Blockchain-powered smart contracts can automatically verify transactions without a middleman to establish trust. People might still want review features on sites like Amazon, because the algorithms can’t test the lipstick you bought and say if the color goes on smooth. However, the blockchain system can guarantee that specific lipstick actually shipped, tracking the product with a QR code, then process the payment.

Imagine a future where you could still surf the web even if Google’s whole business collapsed. Tech companies would have to prioritize customer service and added value, because people would already have access to mobile networking regardless of corporations. That’s the vision Blockstack’s fund is bringing to life. And the founding team is already well on their way toward their goal.

Blockstack co-founder Muneeb Ali Blockstack co-founder Muneeb Ali Photo: Douglas Fairbairn

Blockstack, which was founded in 2013, has a reputation for being one of the most most trusted incumbents in the blockchain industry, even though it isn’t strictly speaking a blockchain startup. Blockstack uses blockchain solutions for security and has a community cryptocurrency, the Blockstack token. Although the veteran startup plans to raise additional funds with its own initial coin offering in the next couple of months, the team sees decentralization as so much more than bitcoin and Ethereum.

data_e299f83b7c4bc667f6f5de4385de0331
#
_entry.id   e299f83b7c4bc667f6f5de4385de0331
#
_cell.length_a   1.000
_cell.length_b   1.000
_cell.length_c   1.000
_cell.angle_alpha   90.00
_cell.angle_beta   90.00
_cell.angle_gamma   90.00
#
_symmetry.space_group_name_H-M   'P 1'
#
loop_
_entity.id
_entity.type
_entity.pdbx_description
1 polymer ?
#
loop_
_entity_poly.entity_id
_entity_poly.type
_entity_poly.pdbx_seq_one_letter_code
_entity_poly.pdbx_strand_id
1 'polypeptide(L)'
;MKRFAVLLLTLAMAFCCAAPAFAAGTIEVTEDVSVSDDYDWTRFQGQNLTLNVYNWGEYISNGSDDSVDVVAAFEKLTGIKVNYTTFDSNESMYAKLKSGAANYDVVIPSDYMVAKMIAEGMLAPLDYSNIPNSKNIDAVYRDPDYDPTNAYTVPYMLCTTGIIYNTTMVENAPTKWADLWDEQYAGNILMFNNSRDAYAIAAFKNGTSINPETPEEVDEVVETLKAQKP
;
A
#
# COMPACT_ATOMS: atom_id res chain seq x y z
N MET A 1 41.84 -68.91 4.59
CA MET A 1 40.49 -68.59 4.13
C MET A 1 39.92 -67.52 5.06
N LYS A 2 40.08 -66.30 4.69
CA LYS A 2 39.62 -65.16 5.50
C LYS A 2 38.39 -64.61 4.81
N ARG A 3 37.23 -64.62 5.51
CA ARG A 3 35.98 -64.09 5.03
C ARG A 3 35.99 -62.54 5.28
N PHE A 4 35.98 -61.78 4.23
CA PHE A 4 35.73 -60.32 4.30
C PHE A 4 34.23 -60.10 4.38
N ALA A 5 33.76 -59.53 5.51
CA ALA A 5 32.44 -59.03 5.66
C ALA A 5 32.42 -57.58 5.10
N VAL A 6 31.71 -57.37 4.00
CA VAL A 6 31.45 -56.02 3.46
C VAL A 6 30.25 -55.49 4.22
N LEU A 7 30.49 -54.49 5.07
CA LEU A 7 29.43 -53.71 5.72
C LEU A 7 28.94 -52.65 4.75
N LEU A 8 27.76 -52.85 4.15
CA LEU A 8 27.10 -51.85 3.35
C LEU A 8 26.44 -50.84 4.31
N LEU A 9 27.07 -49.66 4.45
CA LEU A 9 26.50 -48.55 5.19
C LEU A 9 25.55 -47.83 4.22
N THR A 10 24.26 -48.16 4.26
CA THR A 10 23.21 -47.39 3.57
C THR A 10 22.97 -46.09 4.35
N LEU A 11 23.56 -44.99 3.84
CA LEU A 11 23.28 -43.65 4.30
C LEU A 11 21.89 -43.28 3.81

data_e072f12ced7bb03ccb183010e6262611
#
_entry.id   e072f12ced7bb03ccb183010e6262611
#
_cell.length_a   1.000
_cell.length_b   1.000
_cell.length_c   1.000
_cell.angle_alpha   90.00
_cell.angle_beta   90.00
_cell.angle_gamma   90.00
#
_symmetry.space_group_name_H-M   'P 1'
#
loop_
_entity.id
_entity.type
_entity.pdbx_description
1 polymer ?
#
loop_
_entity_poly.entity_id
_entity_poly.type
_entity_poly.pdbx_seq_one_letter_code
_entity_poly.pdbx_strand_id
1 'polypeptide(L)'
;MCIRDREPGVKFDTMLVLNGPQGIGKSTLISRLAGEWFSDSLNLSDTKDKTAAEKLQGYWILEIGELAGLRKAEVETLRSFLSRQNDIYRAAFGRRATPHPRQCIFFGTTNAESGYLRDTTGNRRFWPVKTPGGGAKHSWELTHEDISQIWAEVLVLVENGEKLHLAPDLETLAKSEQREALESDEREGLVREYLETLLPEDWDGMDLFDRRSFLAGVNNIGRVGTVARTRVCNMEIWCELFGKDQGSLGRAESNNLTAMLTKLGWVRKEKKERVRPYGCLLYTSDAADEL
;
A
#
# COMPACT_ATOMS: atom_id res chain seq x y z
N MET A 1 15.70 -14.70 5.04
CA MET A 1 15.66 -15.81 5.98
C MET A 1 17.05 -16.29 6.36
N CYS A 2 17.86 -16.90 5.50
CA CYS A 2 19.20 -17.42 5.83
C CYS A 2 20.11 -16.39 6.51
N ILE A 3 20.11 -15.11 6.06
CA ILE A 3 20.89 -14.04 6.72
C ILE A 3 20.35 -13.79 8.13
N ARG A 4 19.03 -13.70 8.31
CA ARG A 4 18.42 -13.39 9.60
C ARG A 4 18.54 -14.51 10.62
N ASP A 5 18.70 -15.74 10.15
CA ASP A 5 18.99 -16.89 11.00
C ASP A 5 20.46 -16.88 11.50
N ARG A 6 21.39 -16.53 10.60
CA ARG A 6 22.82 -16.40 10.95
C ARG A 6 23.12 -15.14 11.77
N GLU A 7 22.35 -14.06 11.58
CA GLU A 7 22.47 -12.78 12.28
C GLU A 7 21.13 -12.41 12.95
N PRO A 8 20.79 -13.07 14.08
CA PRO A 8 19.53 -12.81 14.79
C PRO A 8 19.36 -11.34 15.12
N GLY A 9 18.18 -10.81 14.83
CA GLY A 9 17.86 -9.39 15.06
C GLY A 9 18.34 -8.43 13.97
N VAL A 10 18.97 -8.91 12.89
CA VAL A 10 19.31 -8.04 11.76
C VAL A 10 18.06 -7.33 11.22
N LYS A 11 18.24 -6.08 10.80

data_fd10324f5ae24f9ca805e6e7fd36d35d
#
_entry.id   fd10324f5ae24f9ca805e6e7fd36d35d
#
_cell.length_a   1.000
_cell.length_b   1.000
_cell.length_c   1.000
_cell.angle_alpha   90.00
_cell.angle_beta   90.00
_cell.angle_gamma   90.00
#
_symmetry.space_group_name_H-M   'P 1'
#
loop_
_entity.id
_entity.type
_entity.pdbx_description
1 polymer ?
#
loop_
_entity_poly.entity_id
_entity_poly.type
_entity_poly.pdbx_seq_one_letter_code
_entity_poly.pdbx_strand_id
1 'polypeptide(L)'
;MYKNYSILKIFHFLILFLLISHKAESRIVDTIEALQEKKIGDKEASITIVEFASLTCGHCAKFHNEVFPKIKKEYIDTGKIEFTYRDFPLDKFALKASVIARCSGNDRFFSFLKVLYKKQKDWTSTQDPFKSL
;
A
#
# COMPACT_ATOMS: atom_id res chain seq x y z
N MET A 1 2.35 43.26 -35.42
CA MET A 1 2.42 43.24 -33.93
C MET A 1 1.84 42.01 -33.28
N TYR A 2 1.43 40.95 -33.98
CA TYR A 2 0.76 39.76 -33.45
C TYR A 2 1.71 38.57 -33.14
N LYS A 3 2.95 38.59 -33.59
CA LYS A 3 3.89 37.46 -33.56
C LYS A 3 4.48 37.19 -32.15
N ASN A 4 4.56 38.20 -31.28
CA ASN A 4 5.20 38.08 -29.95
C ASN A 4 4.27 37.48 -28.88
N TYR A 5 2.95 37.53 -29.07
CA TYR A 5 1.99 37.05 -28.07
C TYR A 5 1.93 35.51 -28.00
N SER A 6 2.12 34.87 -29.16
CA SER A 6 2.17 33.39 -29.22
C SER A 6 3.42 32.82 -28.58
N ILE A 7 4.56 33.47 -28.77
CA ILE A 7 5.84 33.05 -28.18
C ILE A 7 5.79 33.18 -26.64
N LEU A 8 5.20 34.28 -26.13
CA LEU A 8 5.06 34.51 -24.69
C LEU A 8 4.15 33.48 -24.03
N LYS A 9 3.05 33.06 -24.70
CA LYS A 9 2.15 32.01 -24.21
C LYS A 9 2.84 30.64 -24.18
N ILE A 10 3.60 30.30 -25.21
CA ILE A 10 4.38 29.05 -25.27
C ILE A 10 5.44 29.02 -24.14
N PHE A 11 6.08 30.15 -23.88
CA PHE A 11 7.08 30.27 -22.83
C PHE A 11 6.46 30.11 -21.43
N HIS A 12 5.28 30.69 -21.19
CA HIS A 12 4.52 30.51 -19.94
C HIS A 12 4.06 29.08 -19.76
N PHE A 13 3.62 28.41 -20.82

”We try to do as much as possible off of the blockchain,” Shea said. “To have a decentralized system does not require a blockchain.” Think of Blockstack like Apple for the world of democratized technology. It provides a decentralized internet browser and developer tools, the way Apple made Safari and a slew of resources for its app developers. Within hours of announcing the new Blockstack fund, dozens of projects applied to join. One such team is working on a decentralized type of Airbnb model. Blockstack already offers a decentralized storage system with identity and payment features.

Blockstack offers its services through a hodgepodge of in-house tools and external cloud services, like Dropbox, combined with encryption and even the option to host your own drive if you want. There’s no one central place a hacker could infiltrate. Cloud service providers can’t tamper with the data, see the data or destroy it because there are multiple encrypted backups under the user’s control, not the service provider’s. “It actually gives you really good performance.” Blockstack co-founder Muneeb Ali told IBT. “You get the same quality of performance as if you were directly using cloud computing.”